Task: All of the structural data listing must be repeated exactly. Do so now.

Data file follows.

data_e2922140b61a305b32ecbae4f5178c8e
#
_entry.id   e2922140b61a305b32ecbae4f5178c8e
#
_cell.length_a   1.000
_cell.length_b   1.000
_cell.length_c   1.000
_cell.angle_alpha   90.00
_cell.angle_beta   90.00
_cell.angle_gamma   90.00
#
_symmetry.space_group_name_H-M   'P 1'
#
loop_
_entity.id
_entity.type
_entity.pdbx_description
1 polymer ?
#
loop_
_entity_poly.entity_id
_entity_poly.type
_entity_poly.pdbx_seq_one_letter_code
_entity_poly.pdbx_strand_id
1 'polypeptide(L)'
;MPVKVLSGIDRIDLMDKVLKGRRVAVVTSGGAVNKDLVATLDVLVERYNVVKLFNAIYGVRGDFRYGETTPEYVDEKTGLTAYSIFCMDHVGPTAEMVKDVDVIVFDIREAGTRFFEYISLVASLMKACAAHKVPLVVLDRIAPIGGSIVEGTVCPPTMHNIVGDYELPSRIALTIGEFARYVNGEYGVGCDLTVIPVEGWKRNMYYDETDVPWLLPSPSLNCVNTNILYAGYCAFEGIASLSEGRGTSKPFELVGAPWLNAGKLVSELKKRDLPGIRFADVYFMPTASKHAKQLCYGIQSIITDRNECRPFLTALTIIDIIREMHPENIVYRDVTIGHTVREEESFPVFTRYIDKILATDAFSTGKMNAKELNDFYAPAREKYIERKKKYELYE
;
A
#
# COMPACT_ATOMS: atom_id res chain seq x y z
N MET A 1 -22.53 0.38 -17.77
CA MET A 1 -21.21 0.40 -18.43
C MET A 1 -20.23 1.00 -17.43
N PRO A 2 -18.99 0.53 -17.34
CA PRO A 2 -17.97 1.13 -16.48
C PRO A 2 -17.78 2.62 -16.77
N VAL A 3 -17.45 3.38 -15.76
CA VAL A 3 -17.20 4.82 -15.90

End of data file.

data_e2922140b61a305b32ecbae4f5178c8e
#
_entry.id   e2922140b61a305b32ecbae4f5178c8e
#
_cell.length_a   1.000
_cell.length_b   1.000
_cell.length_c   1.000
_cell.angle_alpha   90.00
_cell.angle_beta   90.00
_cell.angle_gamma   90.00
#
_symmetry.space_group_name_H-M   'P 1'
#
loop_
_entity.id
_entity.type
_entity.pdbx_description
1 polymer ?
#
loop_
_entity_poly.entity_id
_entity_poly.type
_entity_poly.pdbx_seq_one_letter_code
_entity_poly.pdbx_strand_id
1 'polypeptide(L)'
;MPVKVLSGIDRIDLMDKVLKGRRVAVVTSGGAVNKDLVATLDVLVERYNVVKLFNAIYGVRGDFRYGETTPEYVDEKTGLTAYSIFCMDHVGPTAEMVKDVDVIVFDIREAGTRFFEYISLVASLMKACAAHKVPLVVLDRIAPIGGSIVEGTVCPPTMHNIVGDYELPSRIALTIGEFARYVNGEYGVGCDLTVIPVEGWKRNMYYDETDVPWLLPSPSLNCVNTNILYAGYCAFEGIASLSEGRGTSKPFELVGAPWLNAGKLVSELKKRDLPGIRFADVYFMPTASKHAKQLCYGIQSIITDRNECRPFLTALTIIDIIREMHPENIVYRDVTIGHTVREEESFPVFTRYIDKILATDAFSTGKMNAKELNDFYAPAREKYIERKKKYELYE
;
A
#
# COMPACT_ATOMS: atom_id res chain seq x y z
N MET A 1 -22.53 0.38 -17.77
CA MET A 1 -21.21 0.40 -18.43
C MET A 1 -20.23 1.00 -17.43
N PRO A 2 -18.99 0.53 -17.34
CA PRO A 2 -17.97 1.13 -16.48
C PRO A 2 -17.78 2.62 -16.77
N VAL A 3 -17.45 3.38 -15.76
CA VAL A 3 -17.20 4.82 -15.90